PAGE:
BIPOC Staff Mistreatment Factor in Unionization

Kristy Moua, features editor 

It’s been quite a hard year at Augsburg University, specifically in regards to the treatment of staff. Administration has laid off or fired multiple staff members, and some have felt pressured to find other jobs before facing the first two options. Because of the amount of faculty and staff “leaving” and being kicked out of their positions, it has left many Augsburg students and staff to question the ethics and decisions made by the administration. Why fire so many people, in particular BIPOC (Black, Indigenous and People of Color) faculty and staff members?  

Many BIPOC staff that have worked in catering, the Multicultural Student Services department, Residence Life, Department of Public Safety and more have been facing disorganization and lack of clear communication from administration. Additionally, many staff and student workers are provided with little to no health benefits. (See The Echo’s “Augsburg Staff Announce Union, Request Voluntary Recognition” article for direct quotes from some staff.) This frustration felt by Augsburg workers thus led to the organizing of the Augsburg Staff Union.

Moreover, Augsburg’s budgeting plays a huge role in the wages and treatment staff receive. Many questions have risen in regard to Augsburg’s finances. For example, earlier this year during the 2020 spring term, a budgeting error led to a 1.7 million dollar shortfall, which in turn led to significant budget cuts across various departments. This spiral of missing money and debt impacts the lives of all staff on campus.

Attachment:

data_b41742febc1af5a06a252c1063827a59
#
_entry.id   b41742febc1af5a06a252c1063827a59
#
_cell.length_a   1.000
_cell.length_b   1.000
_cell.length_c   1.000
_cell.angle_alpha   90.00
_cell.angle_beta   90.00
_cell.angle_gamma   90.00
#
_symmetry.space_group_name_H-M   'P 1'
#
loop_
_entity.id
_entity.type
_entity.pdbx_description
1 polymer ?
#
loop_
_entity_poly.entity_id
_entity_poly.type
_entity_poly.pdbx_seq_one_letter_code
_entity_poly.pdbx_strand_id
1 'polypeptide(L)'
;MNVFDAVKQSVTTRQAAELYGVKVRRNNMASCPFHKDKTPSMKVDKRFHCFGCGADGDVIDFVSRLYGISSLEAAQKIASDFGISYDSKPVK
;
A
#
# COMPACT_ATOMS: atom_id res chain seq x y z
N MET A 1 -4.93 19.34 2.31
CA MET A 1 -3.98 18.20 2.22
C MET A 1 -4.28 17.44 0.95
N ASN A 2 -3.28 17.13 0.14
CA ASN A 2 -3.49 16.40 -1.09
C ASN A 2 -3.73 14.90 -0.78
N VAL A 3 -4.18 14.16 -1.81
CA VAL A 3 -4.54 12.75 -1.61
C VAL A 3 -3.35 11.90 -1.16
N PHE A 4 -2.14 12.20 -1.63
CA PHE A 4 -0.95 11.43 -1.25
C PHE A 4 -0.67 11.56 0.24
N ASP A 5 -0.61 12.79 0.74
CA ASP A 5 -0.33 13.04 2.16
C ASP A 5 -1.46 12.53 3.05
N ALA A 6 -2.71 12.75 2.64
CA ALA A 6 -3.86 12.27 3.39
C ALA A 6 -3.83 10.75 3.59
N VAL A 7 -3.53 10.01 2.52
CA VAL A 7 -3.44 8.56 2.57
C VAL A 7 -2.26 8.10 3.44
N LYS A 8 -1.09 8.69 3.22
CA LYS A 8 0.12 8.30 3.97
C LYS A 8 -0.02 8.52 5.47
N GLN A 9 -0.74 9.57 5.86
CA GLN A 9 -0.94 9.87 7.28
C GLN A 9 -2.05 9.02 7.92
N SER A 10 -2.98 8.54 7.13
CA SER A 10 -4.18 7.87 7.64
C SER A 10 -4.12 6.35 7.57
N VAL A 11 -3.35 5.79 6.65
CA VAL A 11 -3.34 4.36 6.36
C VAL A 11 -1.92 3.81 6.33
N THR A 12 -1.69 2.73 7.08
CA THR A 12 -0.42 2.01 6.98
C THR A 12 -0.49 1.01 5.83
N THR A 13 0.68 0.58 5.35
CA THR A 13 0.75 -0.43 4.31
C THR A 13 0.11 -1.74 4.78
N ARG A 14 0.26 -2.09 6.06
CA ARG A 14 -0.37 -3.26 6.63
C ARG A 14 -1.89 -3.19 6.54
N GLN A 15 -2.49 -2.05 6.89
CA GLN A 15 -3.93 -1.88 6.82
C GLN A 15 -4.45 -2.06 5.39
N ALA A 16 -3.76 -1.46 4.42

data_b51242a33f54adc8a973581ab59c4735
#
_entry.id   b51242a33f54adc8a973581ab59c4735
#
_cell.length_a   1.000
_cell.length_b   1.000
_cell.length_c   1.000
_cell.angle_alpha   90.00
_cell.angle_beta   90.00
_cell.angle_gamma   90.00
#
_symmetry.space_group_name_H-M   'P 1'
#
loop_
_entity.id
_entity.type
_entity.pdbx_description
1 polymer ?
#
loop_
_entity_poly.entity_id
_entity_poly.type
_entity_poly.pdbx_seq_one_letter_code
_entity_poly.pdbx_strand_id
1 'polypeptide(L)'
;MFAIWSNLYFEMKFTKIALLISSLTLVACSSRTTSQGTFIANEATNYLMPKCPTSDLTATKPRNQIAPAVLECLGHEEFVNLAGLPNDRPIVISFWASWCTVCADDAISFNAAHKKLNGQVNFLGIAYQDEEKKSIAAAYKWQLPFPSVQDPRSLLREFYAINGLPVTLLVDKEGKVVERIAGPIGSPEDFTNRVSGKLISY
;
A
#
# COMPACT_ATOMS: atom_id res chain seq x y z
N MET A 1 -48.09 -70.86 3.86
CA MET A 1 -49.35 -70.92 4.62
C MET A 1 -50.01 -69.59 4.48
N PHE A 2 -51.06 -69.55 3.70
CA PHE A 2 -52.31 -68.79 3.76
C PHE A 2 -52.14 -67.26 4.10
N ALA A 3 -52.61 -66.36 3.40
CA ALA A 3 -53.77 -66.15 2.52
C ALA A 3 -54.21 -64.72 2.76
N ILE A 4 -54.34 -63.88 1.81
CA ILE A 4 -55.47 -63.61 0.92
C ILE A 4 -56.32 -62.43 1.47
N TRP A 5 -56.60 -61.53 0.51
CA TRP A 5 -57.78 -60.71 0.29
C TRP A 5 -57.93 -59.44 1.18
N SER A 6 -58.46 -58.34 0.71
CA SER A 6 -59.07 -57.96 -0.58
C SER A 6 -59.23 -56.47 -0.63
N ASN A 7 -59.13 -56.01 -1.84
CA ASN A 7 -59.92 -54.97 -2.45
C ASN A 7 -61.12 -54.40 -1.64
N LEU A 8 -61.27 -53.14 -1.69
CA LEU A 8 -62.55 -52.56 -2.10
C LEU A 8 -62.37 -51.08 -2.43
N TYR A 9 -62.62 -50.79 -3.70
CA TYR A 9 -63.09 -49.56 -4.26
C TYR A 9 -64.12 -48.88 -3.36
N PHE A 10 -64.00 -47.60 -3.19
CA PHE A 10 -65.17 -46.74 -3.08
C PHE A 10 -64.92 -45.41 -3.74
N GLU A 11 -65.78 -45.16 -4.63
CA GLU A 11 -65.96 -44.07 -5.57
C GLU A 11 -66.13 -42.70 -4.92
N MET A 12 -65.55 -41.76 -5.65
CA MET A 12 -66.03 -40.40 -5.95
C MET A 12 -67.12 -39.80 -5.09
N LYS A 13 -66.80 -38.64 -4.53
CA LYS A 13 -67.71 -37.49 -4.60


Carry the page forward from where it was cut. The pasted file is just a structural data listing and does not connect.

Furthermore, 20-40 staff members were laid off and furloughed over the summer, according to announcements given at a May 15 faculty and staff town hall. Amongst these layoffs was the position of the former director of International Student and Scholar Services. Former directors of Augsburg’s Pan-Afrikan Center and Latinx Student Services decided to leave their positions amidst the uncertainty. Though Augsburg claims to be a university that stands for diversity and inclusion, student support service staff, and especially BIPOC staff, are always the first to be let go. How can a university claim to represent diverse individuals while perpetuating this discrimination? 

The Staff Union is currently fighting against the conditions they have been facing in the workplace. Despite the people’s determination in addressing their concerns, evidenced by the union’s community support on social media, administration has not spoken about the staff union to the public so far. A lot of what the union is advocating for is being suppressed under Augsburg policies.

The administration is under fire, whether they acknowledge it or not. The way budgeting and leadership is being handled currently on campus does not and will not satisfy nor fulfil the needs of the staff and the students. The people in the Augsburg community know that the system is not working. There is a necessary call for change, reflection and growth for the betterment of everyone who identifies themselves with Augsburg.